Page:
8. Sliders should have a uniform appearance across the UI, but it must be possible to override specific visual properties, such as fill, background, or font without having to then do all the drawing in a custom function.
  9. Value change events need to be specific about whether the change is intermediate or final. If a slider value change is going to kick off a lengthy calculation, developers listening to the slider may want to ignore intermediate events that would occur during slider drags.
  10. The user must be able to drag a slider without it broadcasting events all over the place, for example by holding down the alt-key while dragging. Such a ‘silent’ drag must be visually distinct from a ‘loud’ drag.
  11. It must be easy for the developer to provide a bunch of meaningful defaults for a slider, and to offer undo/redo support.

The UI kits I’ve worked with in the past written by others meet 3, maybe 4 of these demands. I have yet to see software which treats sliders with the respect and gravity they demand, how is it that something as fundamental as this is still not working as it should in 20 fucking 16?

5 Responses to “Sliders, an unsolved UI problem.”

  1. briandavidgillespie Says:

    It’s interesting that you consider it a requirement that developer be smart about responding to sliders (9) and that users be able to use a slider even when that doesn’t happen (10). I guess (9) isn’t really reliable since a complex definition can result in long calculations without any one developer being able to know that their component is the culprit.

    • David Rutten Says:

      I’m not even talking about the specific use of sliders in Grasshopper, I’m just talking sliders in general. True, sometimes you don’t/can’t know the repercussions of a method invoke, but at other times you can. And if you don’t want to respond to slider events that are generated during drag operations, you either need a way to figure out whether the slider is currently in drag mode or the event needs to carry this information.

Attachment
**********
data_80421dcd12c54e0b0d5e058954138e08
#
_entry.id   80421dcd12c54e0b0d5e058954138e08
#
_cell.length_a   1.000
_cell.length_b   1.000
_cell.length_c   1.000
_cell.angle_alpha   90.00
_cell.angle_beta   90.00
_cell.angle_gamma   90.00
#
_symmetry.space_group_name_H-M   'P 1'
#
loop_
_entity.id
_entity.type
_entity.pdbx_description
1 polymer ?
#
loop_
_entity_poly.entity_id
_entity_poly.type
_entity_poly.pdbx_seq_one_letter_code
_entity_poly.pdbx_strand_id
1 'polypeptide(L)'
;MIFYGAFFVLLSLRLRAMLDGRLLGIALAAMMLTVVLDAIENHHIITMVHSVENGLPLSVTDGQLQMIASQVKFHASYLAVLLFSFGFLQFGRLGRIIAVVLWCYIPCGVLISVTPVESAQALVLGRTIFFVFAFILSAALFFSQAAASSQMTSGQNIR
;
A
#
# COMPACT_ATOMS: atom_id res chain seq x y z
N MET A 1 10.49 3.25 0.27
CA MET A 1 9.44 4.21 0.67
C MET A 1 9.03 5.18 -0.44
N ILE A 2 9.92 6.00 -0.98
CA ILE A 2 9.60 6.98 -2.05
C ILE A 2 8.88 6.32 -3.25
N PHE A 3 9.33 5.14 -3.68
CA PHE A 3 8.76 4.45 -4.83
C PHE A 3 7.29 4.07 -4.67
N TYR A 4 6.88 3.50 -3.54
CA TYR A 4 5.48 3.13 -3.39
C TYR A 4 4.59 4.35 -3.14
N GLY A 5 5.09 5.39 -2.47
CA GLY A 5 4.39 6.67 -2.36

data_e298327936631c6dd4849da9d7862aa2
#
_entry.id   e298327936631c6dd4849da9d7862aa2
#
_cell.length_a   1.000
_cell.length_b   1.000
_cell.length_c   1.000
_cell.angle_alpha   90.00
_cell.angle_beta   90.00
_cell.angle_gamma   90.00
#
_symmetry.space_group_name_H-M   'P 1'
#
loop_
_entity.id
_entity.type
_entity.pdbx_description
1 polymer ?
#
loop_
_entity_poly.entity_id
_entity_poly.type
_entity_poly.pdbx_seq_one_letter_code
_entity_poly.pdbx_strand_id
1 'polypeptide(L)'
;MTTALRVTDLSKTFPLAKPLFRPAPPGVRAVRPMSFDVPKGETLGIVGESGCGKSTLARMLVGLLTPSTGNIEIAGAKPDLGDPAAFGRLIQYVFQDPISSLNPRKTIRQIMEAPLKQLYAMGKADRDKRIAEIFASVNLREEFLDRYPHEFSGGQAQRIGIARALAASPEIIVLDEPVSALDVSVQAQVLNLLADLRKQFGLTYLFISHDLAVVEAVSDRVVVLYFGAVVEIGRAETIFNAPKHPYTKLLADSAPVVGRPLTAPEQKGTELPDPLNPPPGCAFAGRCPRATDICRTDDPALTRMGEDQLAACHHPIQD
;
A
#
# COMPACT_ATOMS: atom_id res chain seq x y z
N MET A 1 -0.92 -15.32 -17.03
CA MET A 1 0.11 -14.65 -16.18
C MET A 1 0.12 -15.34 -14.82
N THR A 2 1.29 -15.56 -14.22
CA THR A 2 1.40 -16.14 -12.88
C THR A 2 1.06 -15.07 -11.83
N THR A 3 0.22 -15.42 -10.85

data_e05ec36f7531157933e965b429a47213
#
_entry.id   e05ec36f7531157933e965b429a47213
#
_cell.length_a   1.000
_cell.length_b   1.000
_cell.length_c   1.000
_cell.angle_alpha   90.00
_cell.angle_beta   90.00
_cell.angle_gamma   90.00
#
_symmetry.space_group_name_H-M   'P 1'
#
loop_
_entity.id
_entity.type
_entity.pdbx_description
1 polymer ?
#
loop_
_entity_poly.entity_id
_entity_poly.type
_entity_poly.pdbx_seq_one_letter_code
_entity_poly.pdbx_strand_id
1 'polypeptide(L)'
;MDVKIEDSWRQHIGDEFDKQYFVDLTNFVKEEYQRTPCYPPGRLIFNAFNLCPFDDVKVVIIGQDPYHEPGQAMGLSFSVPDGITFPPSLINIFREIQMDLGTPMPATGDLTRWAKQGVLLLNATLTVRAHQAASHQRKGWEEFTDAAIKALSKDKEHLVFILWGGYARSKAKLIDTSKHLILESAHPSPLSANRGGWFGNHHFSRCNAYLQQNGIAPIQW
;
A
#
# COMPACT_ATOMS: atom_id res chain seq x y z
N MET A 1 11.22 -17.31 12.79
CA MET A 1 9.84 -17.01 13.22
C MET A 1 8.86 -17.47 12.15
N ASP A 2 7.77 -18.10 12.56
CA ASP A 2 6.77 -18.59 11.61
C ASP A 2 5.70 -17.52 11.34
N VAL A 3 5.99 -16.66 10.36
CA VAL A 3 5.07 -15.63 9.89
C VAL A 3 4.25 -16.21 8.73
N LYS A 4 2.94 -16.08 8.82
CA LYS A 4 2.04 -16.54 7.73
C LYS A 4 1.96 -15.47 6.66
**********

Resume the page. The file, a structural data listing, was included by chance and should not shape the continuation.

2. Ben Doherty Says:

    Addressing point 2: I was sitting on the sofa at Christmas, eating snacks and drinking quite a lot while watching a movie.

    Being a clumsy oaf I nudged the progress slider a few times, and the struggle to get it back to the exact point that we’d been at precipitated this exact conversation.

    We came up with a few okish solutions, bit the one we really liked was a constrained rubber band.

    To make things a bit tangible, let’s imagine a slider between 0 and 10.

    If you click on the slider at 4 and drag up, a window, say between 3 and 5 becomes pulled out and magnified. I think of it as a rubber band, but more geometrically it’s a cone. The domain of the window is then stretched across the top of the cone.

    That would mean that if the pixel distance between 3 and 5 on the slider is 20px it might be 400px at the widest point of the cone.

    If you exited the cone through the side, it would slide the point of the cone along.

    This would need a bit of ui research to see if it actually worked, bit it feels quite intuitive in my imagination. Closer to the slider, more effect, further- less.

    Also, Rob Woodbury is doing some work on sliders at the moment. Quite what I’m not really sure.

    • David Rutten Says:

      Ben, is what you’re describing roughly equivalent to the YouTube timeline scrubber? The further away from the timeline the mouse cursor moves the more ‘zoomed in’ the scrolling region becomes. Though note it only works on long videos.

      • Ben Doherty Says:

        That’s pretty much it! They’ve limited it to a certain distance. I’d like to go out all the way until I can slowly step through frames!
        There doesn’t seem to be much in the way of visual support for the idea that you’ve zoomed. Perhaps their user testing showed that people just got it anyway.